Trending Topics

Ariz. cop suspended for 20 hours after K-9 left in hot car dies

The officer left K-9 Ike with the engine running, but returned over 90 minutes later to find the car had shut off

Officer Craig Curry and K-9 Ike.

Officer Craig Curry and K-9 Ike.

Maricopa Police Department

By Suzie Ziegler

MARICOPA, Ariz. — A police officer in Arizona was given a 20-hour, unpaid suspension for a June incident that resulted in the death of his K-9 partner.

K-9 Ike died of heatstroke complications after Officer Craig Curry left the dog in a hot car, reported ABC 15 on Wednesday. The high temperature that day was about 108 degrees.

Curry left Ike inside his patrol car with the engine running for a 3 p.m. meeting on June 26, 2020, says a report from the Department of Public Safety. Curry returned to his car at 4:40 p.m. and discovered the engine had turned off. Ike was in the K-9 kennel in the back of the vehicle and was panting heavily from the heat, according to ABC 15.

Curry tried to start the car several times but it wouldn’t turn on, the report says. Curry got help from other officers to try to cool down Ike and take the dog to a veterinarian. Due to his condition, Ike had to be transported by ambulance to a second veterinarian for treatment, reports ABC 15. The next morning, officials decided to euthanize Ike because of heatstroke complications.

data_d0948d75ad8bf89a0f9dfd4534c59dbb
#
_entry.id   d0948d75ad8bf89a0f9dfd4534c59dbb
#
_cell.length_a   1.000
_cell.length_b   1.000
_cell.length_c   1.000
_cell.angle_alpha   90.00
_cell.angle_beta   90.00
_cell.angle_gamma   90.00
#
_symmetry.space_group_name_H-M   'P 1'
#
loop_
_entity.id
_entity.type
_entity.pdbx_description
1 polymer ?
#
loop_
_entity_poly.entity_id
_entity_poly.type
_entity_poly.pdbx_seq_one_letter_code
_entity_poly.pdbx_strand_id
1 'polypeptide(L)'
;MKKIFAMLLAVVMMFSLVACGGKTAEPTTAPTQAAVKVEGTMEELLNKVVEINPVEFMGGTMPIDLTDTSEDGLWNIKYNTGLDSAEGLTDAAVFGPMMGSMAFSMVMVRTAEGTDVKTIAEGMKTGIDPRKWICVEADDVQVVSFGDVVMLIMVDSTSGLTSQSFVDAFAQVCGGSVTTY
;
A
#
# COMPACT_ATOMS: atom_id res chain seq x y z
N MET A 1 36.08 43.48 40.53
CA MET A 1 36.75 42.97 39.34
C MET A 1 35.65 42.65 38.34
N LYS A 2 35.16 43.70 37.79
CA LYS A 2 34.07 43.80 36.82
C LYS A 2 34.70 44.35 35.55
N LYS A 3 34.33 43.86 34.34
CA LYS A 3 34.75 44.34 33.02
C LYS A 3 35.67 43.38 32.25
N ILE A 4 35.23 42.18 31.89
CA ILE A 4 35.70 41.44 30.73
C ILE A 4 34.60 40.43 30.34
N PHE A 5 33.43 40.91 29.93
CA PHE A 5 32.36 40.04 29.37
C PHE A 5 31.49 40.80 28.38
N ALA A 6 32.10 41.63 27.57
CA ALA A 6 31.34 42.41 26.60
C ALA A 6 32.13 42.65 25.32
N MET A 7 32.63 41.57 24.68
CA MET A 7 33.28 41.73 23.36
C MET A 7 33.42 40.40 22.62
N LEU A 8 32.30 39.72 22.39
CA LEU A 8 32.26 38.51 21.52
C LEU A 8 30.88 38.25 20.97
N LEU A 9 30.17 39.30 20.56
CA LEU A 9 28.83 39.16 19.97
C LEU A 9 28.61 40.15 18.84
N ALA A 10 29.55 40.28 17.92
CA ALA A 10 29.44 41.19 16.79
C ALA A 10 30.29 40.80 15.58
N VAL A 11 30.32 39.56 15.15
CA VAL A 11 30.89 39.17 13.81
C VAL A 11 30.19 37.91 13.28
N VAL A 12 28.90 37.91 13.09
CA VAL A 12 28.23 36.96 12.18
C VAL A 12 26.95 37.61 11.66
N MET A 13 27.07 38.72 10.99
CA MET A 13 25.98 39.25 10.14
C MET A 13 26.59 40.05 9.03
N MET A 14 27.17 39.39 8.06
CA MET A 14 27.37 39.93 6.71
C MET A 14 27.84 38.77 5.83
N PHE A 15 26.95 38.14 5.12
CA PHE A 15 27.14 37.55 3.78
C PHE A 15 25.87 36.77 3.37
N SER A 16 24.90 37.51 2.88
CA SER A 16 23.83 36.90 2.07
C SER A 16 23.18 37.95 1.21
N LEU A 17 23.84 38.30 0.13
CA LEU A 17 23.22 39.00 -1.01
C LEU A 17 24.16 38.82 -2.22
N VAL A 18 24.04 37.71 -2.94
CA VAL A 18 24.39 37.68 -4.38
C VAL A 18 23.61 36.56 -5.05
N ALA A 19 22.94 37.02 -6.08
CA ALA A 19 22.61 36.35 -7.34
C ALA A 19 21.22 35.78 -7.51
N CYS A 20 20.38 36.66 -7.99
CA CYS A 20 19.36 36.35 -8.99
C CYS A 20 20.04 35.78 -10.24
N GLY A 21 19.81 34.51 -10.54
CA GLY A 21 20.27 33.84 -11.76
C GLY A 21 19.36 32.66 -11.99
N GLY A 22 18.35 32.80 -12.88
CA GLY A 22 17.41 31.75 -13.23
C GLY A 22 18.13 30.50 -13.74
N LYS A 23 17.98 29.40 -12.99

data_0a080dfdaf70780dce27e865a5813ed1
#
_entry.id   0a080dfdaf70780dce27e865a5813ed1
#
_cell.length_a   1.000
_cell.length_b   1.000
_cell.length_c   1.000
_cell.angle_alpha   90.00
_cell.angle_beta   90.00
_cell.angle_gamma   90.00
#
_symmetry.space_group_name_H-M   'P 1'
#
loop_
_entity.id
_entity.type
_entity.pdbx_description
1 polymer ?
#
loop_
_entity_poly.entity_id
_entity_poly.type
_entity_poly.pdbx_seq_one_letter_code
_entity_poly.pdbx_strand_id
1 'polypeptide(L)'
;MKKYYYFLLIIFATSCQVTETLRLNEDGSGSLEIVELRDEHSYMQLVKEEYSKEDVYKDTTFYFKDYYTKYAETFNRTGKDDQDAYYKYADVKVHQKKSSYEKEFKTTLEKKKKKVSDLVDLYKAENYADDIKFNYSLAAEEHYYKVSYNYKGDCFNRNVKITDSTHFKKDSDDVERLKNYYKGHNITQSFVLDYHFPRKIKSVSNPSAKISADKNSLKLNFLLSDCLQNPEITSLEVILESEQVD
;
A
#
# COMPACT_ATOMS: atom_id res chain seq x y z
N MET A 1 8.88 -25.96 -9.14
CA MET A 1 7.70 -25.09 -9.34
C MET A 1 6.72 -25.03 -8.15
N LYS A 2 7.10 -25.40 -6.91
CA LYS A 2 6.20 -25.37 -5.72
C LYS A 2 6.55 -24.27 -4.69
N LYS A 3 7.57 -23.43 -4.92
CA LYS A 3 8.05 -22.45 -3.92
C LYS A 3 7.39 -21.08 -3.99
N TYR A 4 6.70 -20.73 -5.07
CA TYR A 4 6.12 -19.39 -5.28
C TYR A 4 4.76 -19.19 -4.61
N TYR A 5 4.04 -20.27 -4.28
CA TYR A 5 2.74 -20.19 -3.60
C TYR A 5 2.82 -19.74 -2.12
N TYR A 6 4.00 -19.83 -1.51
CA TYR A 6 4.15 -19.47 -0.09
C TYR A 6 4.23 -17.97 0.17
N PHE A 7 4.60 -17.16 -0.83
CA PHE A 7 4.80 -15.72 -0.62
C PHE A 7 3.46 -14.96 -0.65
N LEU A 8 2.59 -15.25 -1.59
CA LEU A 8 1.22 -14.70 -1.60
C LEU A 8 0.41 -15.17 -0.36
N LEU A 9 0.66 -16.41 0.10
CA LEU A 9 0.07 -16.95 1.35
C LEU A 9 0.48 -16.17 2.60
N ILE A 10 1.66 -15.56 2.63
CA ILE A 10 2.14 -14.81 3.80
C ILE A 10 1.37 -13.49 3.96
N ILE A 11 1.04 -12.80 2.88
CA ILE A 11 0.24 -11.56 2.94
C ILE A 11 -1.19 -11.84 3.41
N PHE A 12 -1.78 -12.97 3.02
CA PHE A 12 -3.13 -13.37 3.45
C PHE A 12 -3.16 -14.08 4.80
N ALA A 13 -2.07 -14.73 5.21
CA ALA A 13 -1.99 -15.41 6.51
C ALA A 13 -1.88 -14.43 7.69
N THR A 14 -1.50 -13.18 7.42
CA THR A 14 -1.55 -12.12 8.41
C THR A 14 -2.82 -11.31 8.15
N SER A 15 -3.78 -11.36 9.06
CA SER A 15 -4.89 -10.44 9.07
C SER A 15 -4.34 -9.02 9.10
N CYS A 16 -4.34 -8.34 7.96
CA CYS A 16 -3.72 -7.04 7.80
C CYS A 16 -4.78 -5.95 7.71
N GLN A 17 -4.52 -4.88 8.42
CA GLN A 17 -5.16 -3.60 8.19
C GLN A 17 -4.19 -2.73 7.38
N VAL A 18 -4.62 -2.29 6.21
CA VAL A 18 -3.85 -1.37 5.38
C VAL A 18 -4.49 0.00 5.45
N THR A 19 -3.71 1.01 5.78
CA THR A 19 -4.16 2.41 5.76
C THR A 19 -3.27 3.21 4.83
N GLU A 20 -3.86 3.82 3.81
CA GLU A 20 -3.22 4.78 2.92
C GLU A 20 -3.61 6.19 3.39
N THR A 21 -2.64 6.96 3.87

According to ABC 15, investigators learned Curry had a K-9 heat alarm device in his vehicle that would alert him if the vehicle became unsafe for the dog. However, the pager had been left inside the car at the time of the incident. Curry told investigators he wasn’t wearing the pager because he had been trying out a new body camera that took up space on his vest, the report said.

Another officer had criticized the pager technology in 2016, saying it should instead be linked to your cellphone.

“While the system comes with a ‘pager’ the pager itself is useless and rarely works correctly or at all,” the officer wrote in an internal memo obtained by ABC 15. “My pager does not even tell me when the alarm is going off. Therefore the pagers are not used or carried by the handlers.”

An internal investigation by Maricopa Police found that Curry failed to notice broken equipment related to the heat alarm. The report also says Curry “had the ability to bring his K9 inside the building, or had the ability to repeatedly check on K9 Ike throughout his meeting.” The investigation also showed that requests to upgrade the heat detection system had previously been approved but were never implemented, according to ABC 15.